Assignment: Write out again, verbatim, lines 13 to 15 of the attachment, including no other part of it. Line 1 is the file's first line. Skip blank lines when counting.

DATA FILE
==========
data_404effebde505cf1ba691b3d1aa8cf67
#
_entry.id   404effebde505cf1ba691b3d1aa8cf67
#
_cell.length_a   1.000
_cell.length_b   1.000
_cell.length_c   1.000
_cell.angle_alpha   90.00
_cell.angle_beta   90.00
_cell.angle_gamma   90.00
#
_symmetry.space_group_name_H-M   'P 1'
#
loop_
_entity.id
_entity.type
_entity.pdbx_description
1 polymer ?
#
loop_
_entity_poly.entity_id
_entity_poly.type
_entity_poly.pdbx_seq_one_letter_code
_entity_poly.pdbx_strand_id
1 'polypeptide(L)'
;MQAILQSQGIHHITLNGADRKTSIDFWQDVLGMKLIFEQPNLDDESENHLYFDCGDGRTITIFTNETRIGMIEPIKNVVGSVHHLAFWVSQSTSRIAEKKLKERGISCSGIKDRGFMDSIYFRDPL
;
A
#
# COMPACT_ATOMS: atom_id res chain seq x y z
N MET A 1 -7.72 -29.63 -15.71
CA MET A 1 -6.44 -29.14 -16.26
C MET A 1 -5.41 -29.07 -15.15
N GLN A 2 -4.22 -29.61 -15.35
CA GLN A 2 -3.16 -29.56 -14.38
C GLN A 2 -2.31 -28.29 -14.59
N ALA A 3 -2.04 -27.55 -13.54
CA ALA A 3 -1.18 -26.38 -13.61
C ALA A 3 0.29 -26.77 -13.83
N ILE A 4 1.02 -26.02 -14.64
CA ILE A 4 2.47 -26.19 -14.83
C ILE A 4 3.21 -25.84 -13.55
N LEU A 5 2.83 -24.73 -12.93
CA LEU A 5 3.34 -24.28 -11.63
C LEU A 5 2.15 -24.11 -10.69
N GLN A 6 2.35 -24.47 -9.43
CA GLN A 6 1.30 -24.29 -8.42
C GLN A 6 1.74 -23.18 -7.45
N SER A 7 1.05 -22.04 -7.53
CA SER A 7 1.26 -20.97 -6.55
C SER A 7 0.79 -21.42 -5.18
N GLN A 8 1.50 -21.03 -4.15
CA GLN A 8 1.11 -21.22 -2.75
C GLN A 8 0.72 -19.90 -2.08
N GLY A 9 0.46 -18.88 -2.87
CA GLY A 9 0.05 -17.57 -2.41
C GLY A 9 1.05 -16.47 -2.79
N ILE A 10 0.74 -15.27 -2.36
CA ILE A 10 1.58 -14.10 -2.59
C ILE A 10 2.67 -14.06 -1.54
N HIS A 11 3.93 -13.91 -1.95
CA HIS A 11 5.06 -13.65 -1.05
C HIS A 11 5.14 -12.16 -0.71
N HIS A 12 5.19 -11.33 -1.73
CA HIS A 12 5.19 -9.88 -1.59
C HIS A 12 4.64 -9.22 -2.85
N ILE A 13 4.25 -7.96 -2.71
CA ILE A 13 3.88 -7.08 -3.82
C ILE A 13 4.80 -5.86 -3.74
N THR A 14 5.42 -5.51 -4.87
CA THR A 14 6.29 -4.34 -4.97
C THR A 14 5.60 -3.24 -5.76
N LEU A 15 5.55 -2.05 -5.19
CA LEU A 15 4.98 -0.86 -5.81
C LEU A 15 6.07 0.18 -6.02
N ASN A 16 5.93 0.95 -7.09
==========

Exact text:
#
loop_
_entity.id